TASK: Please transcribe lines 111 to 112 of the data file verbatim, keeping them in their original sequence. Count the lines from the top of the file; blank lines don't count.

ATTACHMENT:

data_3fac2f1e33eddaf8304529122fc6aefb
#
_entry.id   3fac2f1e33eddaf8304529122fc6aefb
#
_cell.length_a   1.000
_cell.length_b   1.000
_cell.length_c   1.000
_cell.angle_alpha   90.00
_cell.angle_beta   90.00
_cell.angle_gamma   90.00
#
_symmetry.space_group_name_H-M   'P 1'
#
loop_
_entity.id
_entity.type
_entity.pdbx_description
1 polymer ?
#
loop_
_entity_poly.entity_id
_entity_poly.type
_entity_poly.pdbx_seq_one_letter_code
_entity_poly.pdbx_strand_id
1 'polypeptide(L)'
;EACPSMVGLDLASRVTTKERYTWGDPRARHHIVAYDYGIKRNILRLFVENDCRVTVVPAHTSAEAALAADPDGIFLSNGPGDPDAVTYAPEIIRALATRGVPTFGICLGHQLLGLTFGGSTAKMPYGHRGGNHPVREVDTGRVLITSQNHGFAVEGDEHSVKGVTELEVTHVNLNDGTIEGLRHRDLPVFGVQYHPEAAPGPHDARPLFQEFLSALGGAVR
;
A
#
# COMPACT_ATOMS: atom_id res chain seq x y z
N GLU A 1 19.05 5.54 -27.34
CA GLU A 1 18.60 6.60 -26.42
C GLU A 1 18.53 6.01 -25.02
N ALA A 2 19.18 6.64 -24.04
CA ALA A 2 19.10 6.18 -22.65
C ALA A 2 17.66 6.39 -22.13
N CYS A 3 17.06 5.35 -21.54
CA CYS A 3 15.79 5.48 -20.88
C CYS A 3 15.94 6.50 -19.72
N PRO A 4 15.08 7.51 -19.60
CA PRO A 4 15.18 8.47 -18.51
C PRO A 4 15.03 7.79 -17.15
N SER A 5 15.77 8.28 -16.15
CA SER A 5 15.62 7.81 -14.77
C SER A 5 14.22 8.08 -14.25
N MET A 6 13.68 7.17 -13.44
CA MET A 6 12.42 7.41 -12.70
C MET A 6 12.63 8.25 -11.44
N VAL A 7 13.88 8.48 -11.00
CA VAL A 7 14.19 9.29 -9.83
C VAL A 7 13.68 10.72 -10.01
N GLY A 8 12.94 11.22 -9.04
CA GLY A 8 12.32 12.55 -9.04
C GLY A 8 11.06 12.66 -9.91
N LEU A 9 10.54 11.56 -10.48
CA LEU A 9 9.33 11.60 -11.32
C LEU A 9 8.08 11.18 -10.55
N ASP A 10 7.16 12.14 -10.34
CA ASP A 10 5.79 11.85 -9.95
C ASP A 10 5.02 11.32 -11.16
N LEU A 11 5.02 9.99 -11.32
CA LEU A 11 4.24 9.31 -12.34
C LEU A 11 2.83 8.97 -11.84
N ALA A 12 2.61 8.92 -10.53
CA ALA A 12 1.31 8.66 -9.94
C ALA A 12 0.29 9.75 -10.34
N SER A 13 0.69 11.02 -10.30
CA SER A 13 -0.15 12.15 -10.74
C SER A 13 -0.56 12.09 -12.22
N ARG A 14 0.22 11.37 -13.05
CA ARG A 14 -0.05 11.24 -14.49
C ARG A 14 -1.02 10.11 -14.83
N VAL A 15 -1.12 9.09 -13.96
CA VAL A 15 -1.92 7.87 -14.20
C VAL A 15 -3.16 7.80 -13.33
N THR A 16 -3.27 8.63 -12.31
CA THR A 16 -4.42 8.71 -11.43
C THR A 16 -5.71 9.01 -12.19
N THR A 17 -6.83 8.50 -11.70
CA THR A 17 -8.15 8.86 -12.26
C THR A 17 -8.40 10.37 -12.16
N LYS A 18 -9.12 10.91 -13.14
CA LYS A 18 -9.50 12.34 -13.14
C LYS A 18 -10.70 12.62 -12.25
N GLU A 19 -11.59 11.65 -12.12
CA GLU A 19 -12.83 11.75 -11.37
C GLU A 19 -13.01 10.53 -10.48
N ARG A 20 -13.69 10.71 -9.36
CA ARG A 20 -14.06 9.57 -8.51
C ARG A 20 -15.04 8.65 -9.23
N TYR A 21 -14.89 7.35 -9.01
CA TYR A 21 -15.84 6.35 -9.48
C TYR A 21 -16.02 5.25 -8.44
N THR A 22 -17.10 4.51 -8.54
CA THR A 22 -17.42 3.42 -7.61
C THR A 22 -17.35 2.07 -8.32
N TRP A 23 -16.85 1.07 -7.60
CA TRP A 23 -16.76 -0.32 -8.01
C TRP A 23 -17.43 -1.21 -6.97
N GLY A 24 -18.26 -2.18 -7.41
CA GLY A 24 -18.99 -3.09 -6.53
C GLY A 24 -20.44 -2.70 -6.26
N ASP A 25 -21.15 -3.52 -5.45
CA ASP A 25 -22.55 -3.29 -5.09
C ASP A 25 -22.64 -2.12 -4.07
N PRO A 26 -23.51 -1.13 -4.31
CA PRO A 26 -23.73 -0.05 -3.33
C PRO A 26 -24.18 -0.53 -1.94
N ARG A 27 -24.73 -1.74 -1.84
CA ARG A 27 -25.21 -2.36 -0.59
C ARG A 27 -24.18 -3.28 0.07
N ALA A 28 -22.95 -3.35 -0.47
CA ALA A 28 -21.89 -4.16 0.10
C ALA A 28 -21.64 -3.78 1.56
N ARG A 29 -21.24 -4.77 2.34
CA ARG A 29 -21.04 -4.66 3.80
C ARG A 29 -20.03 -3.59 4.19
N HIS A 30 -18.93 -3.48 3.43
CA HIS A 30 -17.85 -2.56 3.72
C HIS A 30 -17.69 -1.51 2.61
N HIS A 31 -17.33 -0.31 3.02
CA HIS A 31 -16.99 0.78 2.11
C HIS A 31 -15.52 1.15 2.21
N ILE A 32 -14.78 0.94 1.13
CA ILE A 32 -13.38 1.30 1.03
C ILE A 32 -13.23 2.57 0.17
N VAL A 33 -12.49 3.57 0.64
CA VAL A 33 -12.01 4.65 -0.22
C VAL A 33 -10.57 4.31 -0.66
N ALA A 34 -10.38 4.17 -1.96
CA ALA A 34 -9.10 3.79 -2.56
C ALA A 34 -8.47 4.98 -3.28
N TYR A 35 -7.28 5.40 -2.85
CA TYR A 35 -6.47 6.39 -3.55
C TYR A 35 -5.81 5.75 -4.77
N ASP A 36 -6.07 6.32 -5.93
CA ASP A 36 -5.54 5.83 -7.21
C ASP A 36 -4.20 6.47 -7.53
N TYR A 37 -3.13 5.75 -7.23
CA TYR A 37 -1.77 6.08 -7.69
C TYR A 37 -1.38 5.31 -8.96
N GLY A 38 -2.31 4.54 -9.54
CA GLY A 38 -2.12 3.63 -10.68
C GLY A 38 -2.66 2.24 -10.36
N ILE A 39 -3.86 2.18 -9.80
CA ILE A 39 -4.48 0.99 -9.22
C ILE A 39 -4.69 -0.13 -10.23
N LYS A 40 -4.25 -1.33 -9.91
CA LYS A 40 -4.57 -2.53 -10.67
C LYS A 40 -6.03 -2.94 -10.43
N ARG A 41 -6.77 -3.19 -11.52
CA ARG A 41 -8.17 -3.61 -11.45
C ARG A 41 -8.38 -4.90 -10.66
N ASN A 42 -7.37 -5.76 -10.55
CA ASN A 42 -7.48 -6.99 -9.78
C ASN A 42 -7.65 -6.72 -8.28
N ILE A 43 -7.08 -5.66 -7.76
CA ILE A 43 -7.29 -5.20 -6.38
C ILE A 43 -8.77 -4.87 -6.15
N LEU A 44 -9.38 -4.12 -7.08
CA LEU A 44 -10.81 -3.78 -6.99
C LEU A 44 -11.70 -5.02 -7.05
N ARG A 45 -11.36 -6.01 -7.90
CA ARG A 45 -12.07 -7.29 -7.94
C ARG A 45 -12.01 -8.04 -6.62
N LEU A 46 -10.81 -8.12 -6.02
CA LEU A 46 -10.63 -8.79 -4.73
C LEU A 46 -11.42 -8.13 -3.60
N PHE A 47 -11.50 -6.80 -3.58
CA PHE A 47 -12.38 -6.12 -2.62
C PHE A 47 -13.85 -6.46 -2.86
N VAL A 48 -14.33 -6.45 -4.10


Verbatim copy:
C ARG A 27 -24.18 -3.28 0.07
N ALA A 28 -22.95 -3.35 -0.47